Cambridge, U.K. ; New York :
Cambridge University Press
- Physical Description
- ix, 289 p. : ill. ; 24 cm
- Includes bibliographical references (p. 269-270) and index.
- Main Author
Trees is fascinating on several different levels. First, while plant physiologists and morphologists continue to study many of the topics included in the book, botany as a whole has shifted toward larger scale topics in ecology or smaller scale work in biochemistry and genetics. Thomas (Keele Univ., UK) does not exclude these topics but focuses on the structural form at the more traditional organism level. Second, a brief look at the table of contents might lead readers to believe that they will need resilience to endure a tedious book. Such is not the case. Thomas has the wonderful ability to mix in the odd but interesting fact to illustrate key ideas, all while maintaining a readable style. Finally, Thomas has structured the book to reinforce major points without appearing redundant. After an introductory chapter, the next four chapters discuss components of the tree: leaves, the trunk, roots, and flowers, fruits, and seeds. The last four chapters follow the tree from germination to senescence and death. The book is accessible to readers who have a modest background in botany or biology and valuable to those with more advanced training. Trees is highly recommended, a fundamental book for all university libraries. Undergraduates through professionals. Copyright 2000 American Library Association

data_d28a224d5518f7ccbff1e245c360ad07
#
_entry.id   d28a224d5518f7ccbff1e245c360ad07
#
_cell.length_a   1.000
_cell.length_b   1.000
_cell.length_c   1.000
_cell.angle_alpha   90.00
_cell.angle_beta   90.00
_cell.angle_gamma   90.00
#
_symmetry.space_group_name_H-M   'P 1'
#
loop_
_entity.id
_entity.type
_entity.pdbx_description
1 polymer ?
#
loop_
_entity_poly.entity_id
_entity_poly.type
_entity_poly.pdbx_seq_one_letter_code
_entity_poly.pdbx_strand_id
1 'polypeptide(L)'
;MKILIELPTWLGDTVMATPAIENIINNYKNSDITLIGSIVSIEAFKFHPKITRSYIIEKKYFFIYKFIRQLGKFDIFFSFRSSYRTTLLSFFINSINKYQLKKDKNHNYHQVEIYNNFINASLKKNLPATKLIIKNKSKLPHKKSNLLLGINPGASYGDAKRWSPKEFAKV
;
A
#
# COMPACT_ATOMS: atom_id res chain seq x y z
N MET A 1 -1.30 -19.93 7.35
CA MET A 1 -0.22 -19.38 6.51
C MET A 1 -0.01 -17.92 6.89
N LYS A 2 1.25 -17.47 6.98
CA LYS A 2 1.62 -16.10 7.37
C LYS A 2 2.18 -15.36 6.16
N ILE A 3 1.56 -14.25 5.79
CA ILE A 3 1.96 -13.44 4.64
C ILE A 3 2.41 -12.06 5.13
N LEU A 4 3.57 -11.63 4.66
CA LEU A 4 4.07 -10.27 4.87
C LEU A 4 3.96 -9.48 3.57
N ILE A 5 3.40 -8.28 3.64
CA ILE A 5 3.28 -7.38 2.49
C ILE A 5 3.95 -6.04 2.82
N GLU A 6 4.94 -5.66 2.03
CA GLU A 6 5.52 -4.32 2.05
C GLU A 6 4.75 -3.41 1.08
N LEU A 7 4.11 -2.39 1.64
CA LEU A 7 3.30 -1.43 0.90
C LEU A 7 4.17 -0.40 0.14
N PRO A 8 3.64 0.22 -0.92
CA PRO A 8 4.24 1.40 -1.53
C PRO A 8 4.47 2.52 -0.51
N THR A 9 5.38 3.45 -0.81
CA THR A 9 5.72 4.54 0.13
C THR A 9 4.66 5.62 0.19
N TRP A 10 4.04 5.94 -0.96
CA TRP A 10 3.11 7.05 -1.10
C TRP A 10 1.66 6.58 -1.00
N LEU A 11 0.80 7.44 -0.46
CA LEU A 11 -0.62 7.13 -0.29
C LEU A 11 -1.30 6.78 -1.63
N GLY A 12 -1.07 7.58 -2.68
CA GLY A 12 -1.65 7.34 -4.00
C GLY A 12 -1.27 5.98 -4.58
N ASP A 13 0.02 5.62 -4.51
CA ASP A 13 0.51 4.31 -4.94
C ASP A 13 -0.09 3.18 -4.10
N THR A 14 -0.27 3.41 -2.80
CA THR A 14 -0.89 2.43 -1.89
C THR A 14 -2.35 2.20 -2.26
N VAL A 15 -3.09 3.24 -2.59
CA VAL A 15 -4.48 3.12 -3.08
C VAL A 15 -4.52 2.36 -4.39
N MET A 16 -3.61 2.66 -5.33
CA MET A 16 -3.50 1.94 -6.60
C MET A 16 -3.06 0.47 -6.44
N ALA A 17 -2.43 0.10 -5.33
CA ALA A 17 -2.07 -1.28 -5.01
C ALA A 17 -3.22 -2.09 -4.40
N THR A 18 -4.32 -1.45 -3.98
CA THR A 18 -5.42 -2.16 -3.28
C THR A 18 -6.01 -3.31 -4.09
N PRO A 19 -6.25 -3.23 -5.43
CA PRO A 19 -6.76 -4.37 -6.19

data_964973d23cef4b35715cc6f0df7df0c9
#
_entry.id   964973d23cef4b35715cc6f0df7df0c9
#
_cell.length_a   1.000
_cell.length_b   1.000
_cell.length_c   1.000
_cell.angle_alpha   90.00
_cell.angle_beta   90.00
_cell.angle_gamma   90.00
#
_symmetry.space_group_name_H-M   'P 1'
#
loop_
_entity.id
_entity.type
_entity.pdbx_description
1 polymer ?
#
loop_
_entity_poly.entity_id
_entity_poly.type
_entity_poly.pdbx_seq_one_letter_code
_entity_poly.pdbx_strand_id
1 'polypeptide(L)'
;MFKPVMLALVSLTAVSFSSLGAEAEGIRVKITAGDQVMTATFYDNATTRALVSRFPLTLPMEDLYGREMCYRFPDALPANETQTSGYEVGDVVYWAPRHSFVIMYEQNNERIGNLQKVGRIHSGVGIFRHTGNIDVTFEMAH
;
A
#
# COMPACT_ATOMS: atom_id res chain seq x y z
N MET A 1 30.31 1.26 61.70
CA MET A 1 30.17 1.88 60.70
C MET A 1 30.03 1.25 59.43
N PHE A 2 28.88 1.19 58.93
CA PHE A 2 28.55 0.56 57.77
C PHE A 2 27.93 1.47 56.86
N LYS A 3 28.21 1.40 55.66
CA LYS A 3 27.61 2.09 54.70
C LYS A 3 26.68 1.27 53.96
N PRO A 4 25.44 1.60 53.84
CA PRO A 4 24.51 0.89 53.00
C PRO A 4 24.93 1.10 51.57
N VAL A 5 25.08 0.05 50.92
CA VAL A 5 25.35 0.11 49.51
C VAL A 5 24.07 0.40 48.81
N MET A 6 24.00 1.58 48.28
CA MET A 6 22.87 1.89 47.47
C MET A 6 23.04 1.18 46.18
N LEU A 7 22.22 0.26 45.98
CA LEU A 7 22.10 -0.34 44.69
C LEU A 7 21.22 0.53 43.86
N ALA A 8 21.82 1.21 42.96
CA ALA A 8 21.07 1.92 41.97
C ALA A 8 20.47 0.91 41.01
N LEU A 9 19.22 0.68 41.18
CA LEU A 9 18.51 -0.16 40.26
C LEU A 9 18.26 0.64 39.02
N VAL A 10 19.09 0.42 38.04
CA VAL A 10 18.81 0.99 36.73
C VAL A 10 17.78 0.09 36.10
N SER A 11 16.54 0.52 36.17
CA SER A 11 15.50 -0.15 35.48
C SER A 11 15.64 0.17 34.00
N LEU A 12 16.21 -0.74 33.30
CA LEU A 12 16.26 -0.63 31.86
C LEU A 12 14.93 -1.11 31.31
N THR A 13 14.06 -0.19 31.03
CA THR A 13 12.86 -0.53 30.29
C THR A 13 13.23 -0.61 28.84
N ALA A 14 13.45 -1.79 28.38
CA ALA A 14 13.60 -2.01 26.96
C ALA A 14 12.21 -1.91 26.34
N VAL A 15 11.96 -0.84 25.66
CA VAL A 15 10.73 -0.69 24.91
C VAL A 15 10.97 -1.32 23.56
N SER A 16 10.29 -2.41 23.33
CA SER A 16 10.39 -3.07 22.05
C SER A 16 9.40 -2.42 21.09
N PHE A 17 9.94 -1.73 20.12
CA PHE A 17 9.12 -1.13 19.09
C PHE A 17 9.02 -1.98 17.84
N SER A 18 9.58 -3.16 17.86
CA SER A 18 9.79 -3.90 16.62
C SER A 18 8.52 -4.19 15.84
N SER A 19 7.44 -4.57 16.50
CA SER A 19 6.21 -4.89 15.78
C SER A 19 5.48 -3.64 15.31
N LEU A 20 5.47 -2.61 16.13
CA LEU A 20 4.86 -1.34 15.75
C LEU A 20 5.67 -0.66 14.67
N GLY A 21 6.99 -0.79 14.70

The only modern text presenting information on all aspects of tree biology and ecology.Review by Publisher Summary 2
Trees are vital to the healthy functioning of the global ecosystem and unparalleled in the range of materials they provide for human use. This volume is a comprehensive introduction to the natural history of trees, with information on all aspects of tree biology and ecology in easy-to-read and concise language. Peter Thomas uncovers fascinating insights into these ubiquitous plants, addressing in an illuminating way questions such as how trees are designed, how they grow and reproduce, and why they eventually die. Written for a nontechnical audience, the book is nonetheless rigorous in its treatment and a valuable source of reference for beginning students as well as interested lay readers.